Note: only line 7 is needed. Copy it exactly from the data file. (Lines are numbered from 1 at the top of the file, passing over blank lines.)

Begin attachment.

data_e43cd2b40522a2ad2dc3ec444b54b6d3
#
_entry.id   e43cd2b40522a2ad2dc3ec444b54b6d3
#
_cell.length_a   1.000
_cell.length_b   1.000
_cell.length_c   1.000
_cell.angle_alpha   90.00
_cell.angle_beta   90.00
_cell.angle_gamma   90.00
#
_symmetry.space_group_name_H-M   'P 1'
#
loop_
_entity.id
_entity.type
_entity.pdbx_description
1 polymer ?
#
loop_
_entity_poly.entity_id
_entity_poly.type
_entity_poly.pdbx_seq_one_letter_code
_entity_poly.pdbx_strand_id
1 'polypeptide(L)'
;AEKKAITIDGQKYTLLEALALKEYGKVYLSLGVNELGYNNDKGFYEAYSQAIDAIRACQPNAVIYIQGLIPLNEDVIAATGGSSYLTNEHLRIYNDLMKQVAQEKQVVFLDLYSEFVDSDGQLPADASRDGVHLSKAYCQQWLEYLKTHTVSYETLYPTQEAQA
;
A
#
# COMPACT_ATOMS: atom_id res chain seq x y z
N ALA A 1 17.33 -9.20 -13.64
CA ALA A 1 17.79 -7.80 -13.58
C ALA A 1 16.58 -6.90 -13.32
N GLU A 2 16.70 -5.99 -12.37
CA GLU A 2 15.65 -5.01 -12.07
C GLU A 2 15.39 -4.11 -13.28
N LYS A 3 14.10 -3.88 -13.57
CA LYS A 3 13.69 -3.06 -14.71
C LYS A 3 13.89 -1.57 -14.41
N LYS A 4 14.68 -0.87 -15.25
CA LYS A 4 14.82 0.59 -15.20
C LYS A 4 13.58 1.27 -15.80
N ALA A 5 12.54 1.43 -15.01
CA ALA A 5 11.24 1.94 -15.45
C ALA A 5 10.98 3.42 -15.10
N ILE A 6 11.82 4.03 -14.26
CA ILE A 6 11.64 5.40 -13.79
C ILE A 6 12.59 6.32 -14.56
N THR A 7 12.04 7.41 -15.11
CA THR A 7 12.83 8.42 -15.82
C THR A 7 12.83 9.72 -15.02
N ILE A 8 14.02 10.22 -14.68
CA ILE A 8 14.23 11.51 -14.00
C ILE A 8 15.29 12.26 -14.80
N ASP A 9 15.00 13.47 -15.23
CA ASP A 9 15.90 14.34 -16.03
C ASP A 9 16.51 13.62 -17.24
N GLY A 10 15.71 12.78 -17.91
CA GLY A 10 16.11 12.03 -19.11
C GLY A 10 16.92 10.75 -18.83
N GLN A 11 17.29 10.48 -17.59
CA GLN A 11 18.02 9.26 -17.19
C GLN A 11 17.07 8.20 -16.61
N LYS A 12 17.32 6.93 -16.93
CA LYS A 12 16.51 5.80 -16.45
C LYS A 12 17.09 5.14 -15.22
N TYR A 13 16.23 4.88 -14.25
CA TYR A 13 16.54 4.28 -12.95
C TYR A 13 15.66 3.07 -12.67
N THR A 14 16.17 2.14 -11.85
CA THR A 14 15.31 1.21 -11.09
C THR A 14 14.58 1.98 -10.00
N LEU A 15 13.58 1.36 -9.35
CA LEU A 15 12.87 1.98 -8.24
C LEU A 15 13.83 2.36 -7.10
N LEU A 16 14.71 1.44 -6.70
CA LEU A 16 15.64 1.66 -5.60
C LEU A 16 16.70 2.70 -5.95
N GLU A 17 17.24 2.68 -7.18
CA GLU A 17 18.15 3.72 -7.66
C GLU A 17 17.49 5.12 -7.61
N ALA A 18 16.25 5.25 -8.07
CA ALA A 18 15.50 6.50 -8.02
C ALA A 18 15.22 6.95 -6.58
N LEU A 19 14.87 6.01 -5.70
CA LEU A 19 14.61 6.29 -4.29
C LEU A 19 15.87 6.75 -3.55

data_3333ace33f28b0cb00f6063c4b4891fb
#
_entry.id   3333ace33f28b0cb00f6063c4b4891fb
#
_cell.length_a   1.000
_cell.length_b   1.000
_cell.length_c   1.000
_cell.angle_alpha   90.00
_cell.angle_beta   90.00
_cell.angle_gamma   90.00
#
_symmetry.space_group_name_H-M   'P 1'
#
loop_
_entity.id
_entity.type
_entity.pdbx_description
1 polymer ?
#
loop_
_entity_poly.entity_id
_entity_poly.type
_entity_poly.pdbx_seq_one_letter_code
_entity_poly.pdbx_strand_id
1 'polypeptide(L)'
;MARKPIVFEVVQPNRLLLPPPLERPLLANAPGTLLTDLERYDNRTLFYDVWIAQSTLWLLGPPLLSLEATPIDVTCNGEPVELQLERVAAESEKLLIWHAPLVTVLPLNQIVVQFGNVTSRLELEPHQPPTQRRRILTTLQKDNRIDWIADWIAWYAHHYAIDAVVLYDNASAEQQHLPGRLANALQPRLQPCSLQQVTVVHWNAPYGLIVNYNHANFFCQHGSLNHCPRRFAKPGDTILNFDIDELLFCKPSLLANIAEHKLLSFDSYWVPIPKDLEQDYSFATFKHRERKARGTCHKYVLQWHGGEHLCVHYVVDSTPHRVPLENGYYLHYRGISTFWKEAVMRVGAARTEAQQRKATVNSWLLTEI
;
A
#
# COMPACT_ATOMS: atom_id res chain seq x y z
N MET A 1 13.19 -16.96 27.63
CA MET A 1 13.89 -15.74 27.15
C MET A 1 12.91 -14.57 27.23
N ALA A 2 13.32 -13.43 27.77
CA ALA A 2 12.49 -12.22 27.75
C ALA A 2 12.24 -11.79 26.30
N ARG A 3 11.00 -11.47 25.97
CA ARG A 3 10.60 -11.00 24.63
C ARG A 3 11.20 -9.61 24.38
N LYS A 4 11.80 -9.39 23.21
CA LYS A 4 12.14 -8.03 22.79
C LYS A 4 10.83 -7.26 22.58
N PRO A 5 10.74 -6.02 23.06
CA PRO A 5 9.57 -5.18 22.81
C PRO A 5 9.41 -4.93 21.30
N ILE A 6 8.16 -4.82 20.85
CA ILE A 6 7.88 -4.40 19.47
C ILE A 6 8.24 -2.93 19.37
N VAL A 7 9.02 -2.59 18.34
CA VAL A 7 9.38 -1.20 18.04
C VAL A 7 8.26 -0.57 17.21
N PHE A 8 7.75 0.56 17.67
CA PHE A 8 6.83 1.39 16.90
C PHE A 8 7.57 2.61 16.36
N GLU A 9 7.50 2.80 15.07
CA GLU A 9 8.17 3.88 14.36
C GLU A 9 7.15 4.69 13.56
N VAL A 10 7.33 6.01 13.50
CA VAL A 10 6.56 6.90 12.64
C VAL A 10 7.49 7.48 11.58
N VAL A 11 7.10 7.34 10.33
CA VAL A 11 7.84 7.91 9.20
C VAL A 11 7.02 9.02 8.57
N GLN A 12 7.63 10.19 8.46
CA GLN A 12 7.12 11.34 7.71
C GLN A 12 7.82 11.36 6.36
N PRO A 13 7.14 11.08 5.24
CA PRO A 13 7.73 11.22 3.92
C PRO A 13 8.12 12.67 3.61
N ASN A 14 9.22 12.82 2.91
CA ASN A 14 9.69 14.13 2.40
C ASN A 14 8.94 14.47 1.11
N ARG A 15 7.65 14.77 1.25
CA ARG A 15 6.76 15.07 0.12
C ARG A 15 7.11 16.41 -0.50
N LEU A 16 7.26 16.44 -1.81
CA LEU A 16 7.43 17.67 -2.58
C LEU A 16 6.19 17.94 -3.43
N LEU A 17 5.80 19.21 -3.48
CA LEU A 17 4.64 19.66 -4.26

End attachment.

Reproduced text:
_cell.length_c   1.000